One of the biggest reasons my generation of photographers started with Nikon was their absolutely fantastic lenses. They were well-built, solid, heavy, and made incredible images.
To stay competitive starting in the late 1990s, however, Nikon had to take some serious shortcuts, one of which was the extensive use of plastic in the bodies of many of their lenses.
The AF Nikkor 70-300mm f/4-5.6G is one such lens. I originally bought this lens for my wife as part of a “kit,” married to a Nikon D70S and an 18-70mm lens. For years, she shot with these lenses at family reunions or on road trips. Eventually, we replaced her two-lens kit with a single lens, a Tamron 18-250mm, which, while not all that great optically, greatly simplified the logistics of her photography: every lens she needed was at her fingertips with a simple turn of a zoom ring.
I spotted the modest 70-300mm sadly gathering dust on a shelf recently, and put it into my workflow, only to be instantly reminded of its shortcomings.
So why is the 70-300mm, and other lenses like it, weaker than other lenses in this same category? It is missing a single item: extra-low dispersion glass. Nikon calls this “ED” glass, and even though my other 70-300mm had just one small ED glass element, it makes a noticeable difference.
ED glass fixes one of the most vexing problems with telephoto lenses: secondary chromatic aberrations, which are green and magenta color fringes on some edges of some images.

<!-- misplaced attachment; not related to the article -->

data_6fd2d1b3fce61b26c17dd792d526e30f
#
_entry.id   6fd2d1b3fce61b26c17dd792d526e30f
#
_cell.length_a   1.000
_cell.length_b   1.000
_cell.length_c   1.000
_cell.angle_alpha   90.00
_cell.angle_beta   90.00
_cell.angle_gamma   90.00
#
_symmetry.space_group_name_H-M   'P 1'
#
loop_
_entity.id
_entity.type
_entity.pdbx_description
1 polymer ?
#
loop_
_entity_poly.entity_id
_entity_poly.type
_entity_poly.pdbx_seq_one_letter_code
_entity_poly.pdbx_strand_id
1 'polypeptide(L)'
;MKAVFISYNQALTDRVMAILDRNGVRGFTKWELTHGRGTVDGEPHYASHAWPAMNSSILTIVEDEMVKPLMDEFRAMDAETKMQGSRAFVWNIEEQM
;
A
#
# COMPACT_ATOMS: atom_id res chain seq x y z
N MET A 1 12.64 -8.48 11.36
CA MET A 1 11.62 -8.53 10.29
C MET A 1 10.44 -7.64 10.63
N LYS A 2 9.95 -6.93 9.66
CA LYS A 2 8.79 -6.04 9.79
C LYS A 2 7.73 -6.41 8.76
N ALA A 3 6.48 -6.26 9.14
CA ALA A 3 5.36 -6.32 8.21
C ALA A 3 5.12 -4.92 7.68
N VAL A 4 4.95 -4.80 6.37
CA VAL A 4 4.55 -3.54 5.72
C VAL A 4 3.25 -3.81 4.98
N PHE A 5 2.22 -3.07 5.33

One thing this lens has going for it is it’s weight: it is so light on the camera that you might think it’s not even there.
Despite its flaws, I’m not going to get rid of this lens. If you know what to do, you can make pretty decent images with it. 1. Don’t shoot it at 300mm. Optical quality starts to deteriorate at about 200mm, and 300mm is a wreck. 2. Always stop it down a little. “Stopping down” means using a lens with the aperture set smaller than wide open. Most lenses are sharper stopped down a little, but it makes a big difference with this class of lenses. 3. Be patient with autofocus. Lenses with smallish maximum apertures tend to cause autofocus to hunt and wander, looking for right right spot to be in focus.
If you have a lens like this, shoot with it and decide if it is doing the job for you, or if you should think about replacing it with something larger, heavier and more expensive, but much more capable.